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STANFORD -- International student registration at Stanford has set a record for the sixth year in a row, according to figures compiled by the Bechtel International Center on campus.
A total of 2,660 non-U.S. citizen students enrolled at Stanford this fall, compared with 2,534 in 1990. The total includes 546 permanent residents and 2,114 students on non-immigrant (F-1 and J-1) visas.
Joining the custom of most other U.S. universities, Stanford this year for the first time counts only those students holding non- immigrant visas in its breakdowns by country and major.
As a result, China has replaced Canada in first place at Stanford with 206 international students, followed by Japan with 185. There are 177 non-immigrant Canadian students on campus, 162 from India, 145 from South Korea and 143 from Taiwan.
Forty-nine percent of the non-immigrant international students at Stanford are from Asian countries, 25 percent from Europe, 15 percent from the Americas, 6 percent from the Middle East and North Africa, 3 percent from the Pacific Basin and 2 percent from Sub-Saharan Africa.
Together, they represent 3 percent of the undergraduate students, 22 percent of the graduate students and 42 percent of the postdoctoral students on campus. They come from 84 countries.
The Stanford statistics reflect trends seen elsewhere in the United States. According to the Institute for International Education, total foreign student enrollment in U.S. colleges and universities in 1990-91 was a record 407,500, and nine of the top 10 places of origin were Asian countries. Students from Europe, Asia and the Pacific Basin increased, while those from Latin America and the Middle East decreased.
"The number of Stanford students from the Middle East has gone down drastically from their levels in the late 1970s," said John Pearson, director of the Bechtel International Center. "In 1980, Stanford had 91 students from Iran, and in 1991 we have 13.
"On the other hand, in 1979 there were only two students from the People's Republic of China, and today we have more than 200."
Stanford also has seen an increase this year in students from Eastern Europe - and from what was the Soviet Union. Eighteen months ago, when Soviet President Mikhail Gorbachev visited Stanford, there was only one Soviet student on campus. Today, there are 14.
"I think the Soviet Union has been ready to do this for quite a long time," Pearson said. "They're now interested in direct exchange - it's just a matter of getting the money to come."
Engineering remains the most popular field for foreign students at Stanford, with 824 non-immigrant international students composing 26 percent of the school's total enrollment.
The School of Humanities and Sciences has 480 non-immigrant international students (11 percent of its enrollment); the School of Business, 155 (19 percent); the School of Earth Sciences, 86 (39 percent); the School of Medicine, 46 (6 percent); the School of Education, 44 (14 percent); and the School of Law, 25 (5 percent).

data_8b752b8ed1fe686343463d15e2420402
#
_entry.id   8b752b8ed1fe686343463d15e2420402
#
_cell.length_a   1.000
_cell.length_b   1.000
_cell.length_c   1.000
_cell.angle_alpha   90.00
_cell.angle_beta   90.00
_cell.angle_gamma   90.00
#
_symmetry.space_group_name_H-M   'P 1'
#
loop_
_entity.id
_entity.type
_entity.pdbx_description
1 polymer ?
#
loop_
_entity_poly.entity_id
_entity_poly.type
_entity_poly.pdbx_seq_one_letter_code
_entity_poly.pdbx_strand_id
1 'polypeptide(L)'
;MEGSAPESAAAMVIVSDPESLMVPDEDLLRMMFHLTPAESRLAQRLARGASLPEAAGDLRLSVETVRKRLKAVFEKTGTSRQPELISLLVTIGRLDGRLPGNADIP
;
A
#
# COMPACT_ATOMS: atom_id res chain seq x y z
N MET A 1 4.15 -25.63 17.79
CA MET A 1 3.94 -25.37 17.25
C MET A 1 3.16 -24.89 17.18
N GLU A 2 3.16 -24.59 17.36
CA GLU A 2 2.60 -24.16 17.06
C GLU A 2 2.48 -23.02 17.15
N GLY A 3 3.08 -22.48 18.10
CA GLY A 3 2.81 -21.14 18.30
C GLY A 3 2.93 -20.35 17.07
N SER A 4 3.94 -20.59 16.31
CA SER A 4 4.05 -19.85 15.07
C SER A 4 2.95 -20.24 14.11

Majors with the highest percentage of non-immigrant international students include petroleum engineering, with 68 percent, followed by computational mathematics (56 percent), food research (47 percent) and geophysics (47 percent) and engineering-economic systems (46 percent).
There are 856 non-immigrant international students studying at the master's level and 712 at the doctoral level.
About 21 percent of non-immigrant foreign students - 450 - are women. Married students number 696, or about 33 percent of the total.
Individual country totals are as follows:
Asia: China, 206; Japan, 185; India, 162; South Korea, 145; Taiwan, 143; Singapore, 55; Hong Kong, 54; Pakistan, 18; Malaysia, 17; Philippines, 13; Indonesia, 10; Sri Lanka, 8; Thailand, 6; Nepal, 4; Bangladesh, 2; Bhutan 1; Mauritius, 1; Vietnam, 1.
The Americas: Canada, 177; Mexico, 43; Brazil, 37; Argentina, 13; Venezuela, 13; Colombia, 10; Chile, 8; Peru, 7; Trinidad & Tobago, 6; Costa Rica 3; Uruguay, 3; Guatemala, 2; Granada, 1; Guyana, 1; Jamaica, 1; Panama, 1.
Europe: Germany, 103; United Kingdom, 75; France, 51; Greece, 40; Switzerland, 38; Italy, 37; Spain, 27; Belgium, 23; Netherlands, 21; Sweden, 17; Soviet Union, 14; Norway, 13; Ireland, 11; Finland, 10; Austria, 8; Denmark, 8; Iceland, 7; Portugal, 7; Poland, 6; Yugoslavia, 6; Cyprus, 5; Hungary, 4; Romania, 3; Bulgaria, 2; Luxembourg, 2.
Sub-Saharan Africa: South Africa, 15; Nigeria, 6; Kenya, 4; Ghana, 3; Tanzania, 2; Benin, 1; Cameroon, 1; Ethiopia, 1; Sierra Leone, 1; Zimbabwe, 1.
Middle East and North Africa: Israel, 52; Turkey, 30; Iran, 13; Lebanon, 7; Saudi Arabia, 7; Egypt, 4; Tunisia, 4; Jordan, 3; Algeria, 2; Kuwait, 2; Iraq, 1; Syria, 1; United Arab Emirates, 1.
Pacific Basin: Australia, 43; New Zealand, 13.
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